The Cab was dropped down the workload list by Openreach.

  • Blackmamba
  • 10 months ago

We live in a river valley on Salisbury Plain. No mobile signal where we live. Had the chance of a mast being installed, but the proposed site was in the wrong place and it would have been a blot on the landscape. A local petition to refuse planning permission was successful and the application was withdrawn, but we are told that we will never have another chance. We now rely on EE WiFiCall and it means we have mobile coverage indoors and in the garden and many have switched to EE for this reason. I think it is also available with Vodafone.

  • jabrady10
  • 10 months ago

Just had a look at 'opensignal' in my location and it gives a completely false coverage of 2/3g, such that within 1000m of a 3g mast it shows loads of 'weak signal' readings (with a few 'strong') such as to render the data meaningless, I'm afraid.

  • mikejp
  • 10 months ago

@WWWombat

4G-RUT950 & 4G-XPOL-A0001 Kit from Solwise. The antenna fits on my TV aerial pole and it's omnidirectional, so no need to faff about on the roof for too long. I get 4 bars showing on the RUT950 and get anything between 80Mbps and 90Mbps download.

  • jimwillsher
  • 10 months ago

"one of the leading nations in mobile technology" yes, that was with 3G or less, surely???

This campaign /survey, whatever you wanna call it... is rather one-sided, like other adverts pushing us to get 3D, HD, 4K....

too many salesmen pushing stuff the is not really needed, except for rich geeks who can afford it!

wifi is usually much cheaper, and more reliable that *having* to have high speed, when other tech (HSDPA can do up to 14Mbps, HSPA+ can do upto 168Mbps.. )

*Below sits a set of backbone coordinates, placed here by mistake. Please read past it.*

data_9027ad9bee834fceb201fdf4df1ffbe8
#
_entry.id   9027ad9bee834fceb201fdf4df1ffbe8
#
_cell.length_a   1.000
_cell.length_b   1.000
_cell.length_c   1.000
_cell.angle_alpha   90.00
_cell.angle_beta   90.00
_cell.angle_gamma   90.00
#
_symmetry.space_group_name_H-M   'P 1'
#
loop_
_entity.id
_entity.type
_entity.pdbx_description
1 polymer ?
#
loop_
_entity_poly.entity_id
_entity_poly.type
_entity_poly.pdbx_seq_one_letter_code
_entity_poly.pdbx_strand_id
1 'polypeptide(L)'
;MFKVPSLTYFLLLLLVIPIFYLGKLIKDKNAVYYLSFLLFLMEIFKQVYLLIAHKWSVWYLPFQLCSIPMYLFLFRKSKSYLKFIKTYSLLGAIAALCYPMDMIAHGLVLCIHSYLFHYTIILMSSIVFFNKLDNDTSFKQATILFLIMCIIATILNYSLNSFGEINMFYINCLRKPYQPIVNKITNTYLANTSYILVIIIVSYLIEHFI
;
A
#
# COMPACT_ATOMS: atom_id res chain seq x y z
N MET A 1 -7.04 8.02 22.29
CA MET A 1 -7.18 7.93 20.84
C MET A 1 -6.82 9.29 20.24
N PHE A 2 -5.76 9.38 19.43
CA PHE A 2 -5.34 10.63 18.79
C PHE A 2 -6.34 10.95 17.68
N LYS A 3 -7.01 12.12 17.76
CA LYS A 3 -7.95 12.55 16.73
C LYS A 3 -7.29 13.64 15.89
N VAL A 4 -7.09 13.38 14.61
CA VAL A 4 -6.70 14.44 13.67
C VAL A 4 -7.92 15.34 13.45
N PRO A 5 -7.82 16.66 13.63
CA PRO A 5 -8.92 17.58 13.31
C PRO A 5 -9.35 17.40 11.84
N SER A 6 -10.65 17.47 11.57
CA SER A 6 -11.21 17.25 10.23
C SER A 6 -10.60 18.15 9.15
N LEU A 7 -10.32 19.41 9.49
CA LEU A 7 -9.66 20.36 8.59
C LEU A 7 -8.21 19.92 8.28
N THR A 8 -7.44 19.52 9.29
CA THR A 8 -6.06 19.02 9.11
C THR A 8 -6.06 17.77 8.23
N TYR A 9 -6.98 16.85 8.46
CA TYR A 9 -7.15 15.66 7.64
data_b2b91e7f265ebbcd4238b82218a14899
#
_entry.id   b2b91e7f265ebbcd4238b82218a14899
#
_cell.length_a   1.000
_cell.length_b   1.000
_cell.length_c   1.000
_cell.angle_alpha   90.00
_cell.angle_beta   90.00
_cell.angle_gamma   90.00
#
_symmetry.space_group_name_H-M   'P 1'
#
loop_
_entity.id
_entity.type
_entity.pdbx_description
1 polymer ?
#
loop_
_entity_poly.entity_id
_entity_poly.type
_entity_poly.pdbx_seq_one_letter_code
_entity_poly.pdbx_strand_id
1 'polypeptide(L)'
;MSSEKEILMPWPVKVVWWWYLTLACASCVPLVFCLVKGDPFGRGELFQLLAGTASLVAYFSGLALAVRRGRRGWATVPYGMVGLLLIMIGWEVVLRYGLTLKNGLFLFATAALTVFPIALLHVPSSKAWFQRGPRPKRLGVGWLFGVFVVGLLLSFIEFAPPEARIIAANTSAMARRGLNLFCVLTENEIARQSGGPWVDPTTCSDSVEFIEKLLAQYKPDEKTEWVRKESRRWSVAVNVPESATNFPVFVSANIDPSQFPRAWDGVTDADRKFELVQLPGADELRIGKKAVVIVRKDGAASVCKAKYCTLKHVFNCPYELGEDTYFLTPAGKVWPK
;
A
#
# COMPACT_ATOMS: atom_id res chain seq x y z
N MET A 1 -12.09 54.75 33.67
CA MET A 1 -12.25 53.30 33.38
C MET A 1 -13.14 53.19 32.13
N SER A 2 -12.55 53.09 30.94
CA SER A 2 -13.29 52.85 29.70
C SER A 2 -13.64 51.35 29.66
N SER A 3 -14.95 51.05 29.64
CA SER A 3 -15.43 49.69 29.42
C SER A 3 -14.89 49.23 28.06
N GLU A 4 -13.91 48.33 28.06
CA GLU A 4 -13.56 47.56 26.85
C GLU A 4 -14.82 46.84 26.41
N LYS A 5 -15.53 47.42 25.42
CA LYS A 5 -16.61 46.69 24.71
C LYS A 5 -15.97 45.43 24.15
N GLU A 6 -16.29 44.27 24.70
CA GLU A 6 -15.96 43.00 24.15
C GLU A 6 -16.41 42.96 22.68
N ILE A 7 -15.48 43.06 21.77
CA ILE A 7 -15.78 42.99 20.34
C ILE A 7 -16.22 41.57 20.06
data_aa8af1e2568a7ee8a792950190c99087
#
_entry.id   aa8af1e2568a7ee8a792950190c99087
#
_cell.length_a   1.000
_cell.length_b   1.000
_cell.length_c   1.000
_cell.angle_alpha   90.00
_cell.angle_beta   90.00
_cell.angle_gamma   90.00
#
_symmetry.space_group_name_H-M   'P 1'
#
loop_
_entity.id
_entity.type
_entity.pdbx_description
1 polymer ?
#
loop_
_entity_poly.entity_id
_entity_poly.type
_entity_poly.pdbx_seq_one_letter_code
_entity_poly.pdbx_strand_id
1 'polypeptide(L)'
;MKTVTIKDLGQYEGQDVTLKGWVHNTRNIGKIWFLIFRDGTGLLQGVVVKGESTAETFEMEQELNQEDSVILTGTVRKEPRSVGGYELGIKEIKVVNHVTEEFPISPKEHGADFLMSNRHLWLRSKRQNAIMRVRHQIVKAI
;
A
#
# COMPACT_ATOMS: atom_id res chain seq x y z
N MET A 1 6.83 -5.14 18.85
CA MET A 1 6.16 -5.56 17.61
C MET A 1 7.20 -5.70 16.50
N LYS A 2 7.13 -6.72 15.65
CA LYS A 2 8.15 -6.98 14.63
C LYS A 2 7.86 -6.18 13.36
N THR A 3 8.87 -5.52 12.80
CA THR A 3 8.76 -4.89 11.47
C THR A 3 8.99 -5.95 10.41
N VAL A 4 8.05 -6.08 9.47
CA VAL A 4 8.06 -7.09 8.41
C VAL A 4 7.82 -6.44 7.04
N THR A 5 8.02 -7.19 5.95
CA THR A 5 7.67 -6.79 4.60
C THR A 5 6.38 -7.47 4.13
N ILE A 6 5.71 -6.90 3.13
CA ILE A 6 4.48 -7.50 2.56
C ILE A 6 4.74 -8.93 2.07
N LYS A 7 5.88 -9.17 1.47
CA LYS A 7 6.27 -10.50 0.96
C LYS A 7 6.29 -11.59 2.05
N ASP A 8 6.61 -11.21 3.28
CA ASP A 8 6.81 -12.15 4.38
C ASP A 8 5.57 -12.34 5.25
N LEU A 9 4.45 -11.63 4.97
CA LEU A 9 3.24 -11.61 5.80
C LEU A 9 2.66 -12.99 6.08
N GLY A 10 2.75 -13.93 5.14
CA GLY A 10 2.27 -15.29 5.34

The 'availability' maps are unreliable, since signals can drop in and out, etc...

  • comnut
  • 10 months ago

The OpenSignal system is promoted as being able to record the poor or no signal info and upload the data when it gets a signal. So if UK was divided into 25m and someone visited them all we would get a good map.

  • andrew
  • thinkbroadband staff
  • 10 months ago

@pendelmac, @jabrady
The problems of an all-or-nothing planning system, eh?

MNO's don't care about *you*. If there is a location that is easier to put their masts in, and spend that month's budget, then they'll go for it.

Troublesome areas, or particularly troublesome individuals, are just bypassed. Areas/councils need to figure out how to be friendly towards MNOs.

@mikejp
No MNO will build a site based purely on 2G today. The hardware is multi-standard capable.

  • WWWombat
  • 10 months ago

@comnut
Wakey wakey! We were explicitly talking about the state of the nation prior to the 3G auctions.

  • WWWombat
  • 10 months ago

@jimw
Serious looking router! And good connectors for the antenna.

  • WWWombat
  • 10 months ago

@WWWombat: damned right!!! a static map may SEEM lovely and all that, but what about transponders that 'fail and recover' every 10 minutes or so??
I have experienced this in Kingston, where I would have to use voicemail due to lack of signal, getting a voicemail back ten mins later!!!

  • comnut
  • 10 months ago

prior to the 3G auctions? I was talking about 2g and above abilities...

  • comnut
  • 10 months ago

But back on subject... 5G may be the 'hope' for the companies to try to make some money again...

will 5G be another fiasco, just like 4G when it started??? - the only thing that kept 4G going was admen blatantly pushing it as the solution to everything, that the clueless think is true.... :O

  • comnut
  • 10 months ago

@comnut
"transponders that 'fail and recover' every 10 minutes or so"

a) You probably meant transceivers
b) Your experience is probably better explained by congestion than by transceiver failure. Just because you can see a signal doesn't mean the network has capacity for a call right now.

Having calls fall back to voicemail can be a sign of both a coverage issue and a capacity issue.

I've seen 2G GSM described as 4 calls per MHz. 3G UMTS, by an equivalent measure, is 12 calls per MHz. Resources can get exhausted in both cases, at busy hours.

  • WWWombat
  • 10 months ago